“I want to extend my gratitude to Catherine Lester for the great work that she has done since 2011, first as deputy director and then interim director,” said Murray. “As the interim director, Catherine successfully led the department through a period of significant change and uncertainty, prospering in many areas. I’m confident John will build upon Catherine’s great work as we continue looking for a permanent director.”

Okamoto served as Executive Director of the Washington Education Association from 2008 – 2012. He has a long track record of successful leadership positions, and is well known by community, public and business leaders. His extensive management experience includes leadership positions with the Port of Seattle, the Washington State Department of Transportation, and as Director of the former Department of Engineering and former Director of Personnel for the City. Read his resume here.

“I started my ‘calling’ in public service in the Human Services Department many decades ago when I was a summer youth worker job developer and counselor. Coming back to HSD is a full circle for me,” said Okamoto.

“My family has deep history in elder care programs with the creation of Keiro nursing home, the Midori senior housing and Nikkei Manor assisted living facility. I volunteer with homeless meal and housing programs at Operation Nightwatch and Lord’s table,” continued Okamoto. “I am deeply passionate about social justice, equity, and inclusion, but I don’t have an extensive background in human services, housing, and homelessness issues. It’s going to be very important for me to reach out to our nonprofit service provider community and to other external stakeholders and make sure my leadership is informed by their insights and perspectives.”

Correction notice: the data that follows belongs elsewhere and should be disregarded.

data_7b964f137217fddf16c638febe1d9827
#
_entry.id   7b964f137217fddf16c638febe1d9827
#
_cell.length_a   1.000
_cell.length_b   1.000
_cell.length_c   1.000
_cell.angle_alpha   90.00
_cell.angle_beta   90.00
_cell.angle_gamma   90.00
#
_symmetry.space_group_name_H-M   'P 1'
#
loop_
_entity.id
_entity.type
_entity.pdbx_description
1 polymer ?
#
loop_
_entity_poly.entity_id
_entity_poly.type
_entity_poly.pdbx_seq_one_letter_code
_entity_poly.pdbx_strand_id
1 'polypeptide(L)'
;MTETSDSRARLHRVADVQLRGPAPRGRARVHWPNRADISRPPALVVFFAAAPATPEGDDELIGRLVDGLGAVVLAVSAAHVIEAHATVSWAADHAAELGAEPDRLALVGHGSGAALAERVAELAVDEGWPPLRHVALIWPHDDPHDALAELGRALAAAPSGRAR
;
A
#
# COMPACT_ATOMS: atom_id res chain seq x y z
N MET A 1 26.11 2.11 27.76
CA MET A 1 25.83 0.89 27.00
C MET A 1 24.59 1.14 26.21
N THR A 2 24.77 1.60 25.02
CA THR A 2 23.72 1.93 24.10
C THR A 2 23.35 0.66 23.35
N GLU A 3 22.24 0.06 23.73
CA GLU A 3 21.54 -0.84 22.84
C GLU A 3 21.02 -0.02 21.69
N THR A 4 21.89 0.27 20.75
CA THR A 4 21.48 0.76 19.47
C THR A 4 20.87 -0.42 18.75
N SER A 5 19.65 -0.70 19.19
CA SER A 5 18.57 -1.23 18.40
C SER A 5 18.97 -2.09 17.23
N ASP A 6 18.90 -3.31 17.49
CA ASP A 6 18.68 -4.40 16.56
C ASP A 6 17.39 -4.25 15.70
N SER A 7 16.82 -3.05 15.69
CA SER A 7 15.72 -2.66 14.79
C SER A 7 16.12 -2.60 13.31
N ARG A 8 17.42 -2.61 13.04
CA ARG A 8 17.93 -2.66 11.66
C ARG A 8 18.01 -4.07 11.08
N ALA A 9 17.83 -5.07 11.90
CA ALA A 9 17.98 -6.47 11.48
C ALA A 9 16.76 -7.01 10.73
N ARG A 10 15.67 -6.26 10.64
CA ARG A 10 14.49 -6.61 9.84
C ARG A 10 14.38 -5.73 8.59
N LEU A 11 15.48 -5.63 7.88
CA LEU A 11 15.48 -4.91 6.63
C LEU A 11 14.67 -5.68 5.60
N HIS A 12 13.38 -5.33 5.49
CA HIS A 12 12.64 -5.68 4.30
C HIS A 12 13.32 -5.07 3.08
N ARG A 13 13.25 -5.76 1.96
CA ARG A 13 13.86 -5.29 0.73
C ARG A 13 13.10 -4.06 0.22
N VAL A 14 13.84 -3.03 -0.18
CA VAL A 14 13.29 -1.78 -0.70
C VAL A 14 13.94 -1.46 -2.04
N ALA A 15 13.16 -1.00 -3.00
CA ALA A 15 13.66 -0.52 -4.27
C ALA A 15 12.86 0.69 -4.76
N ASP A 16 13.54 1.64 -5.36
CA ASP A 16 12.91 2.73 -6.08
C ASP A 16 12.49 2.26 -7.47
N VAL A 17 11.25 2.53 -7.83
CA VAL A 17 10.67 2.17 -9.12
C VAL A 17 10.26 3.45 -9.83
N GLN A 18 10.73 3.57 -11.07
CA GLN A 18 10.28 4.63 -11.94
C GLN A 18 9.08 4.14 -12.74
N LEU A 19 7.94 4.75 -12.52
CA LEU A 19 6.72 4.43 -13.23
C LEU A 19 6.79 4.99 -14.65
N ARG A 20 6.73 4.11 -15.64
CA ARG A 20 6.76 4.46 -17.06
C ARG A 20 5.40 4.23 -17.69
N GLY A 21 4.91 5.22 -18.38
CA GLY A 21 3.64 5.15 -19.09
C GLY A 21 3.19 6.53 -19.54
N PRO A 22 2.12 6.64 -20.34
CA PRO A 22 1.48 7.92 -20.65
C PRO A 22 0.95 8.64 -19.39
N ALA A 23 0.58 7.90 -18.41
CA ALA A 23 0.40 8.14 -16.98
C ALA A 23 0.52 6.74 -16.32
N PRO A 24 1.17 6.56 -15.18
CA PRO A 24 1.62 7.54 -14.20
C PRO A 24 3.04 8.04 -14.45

Paul Lambros, Executive Director of Plymouth Housing Group, served as Co-Chair of the HSD Search Committee along with Co-Chair Dorothy Mann, a retired public health expert who was Regional Health Administrator, Region X, U.S. Public Health Service from 1979 – 1993.  Mann also served two years in the office of Mayor Norman B. Rice as Co-Director of the Mayor’s Violence Prevention Project.

“We have tremendous opportunities under Mayor Murray and his administration to have Seattle leading the way across the country in providing innovative social services and in ending homelessness. John will add value by bringing his strategic understanding of systems, diagnosing challenges and new opportunities, and strengthening relationships,” said Lambros.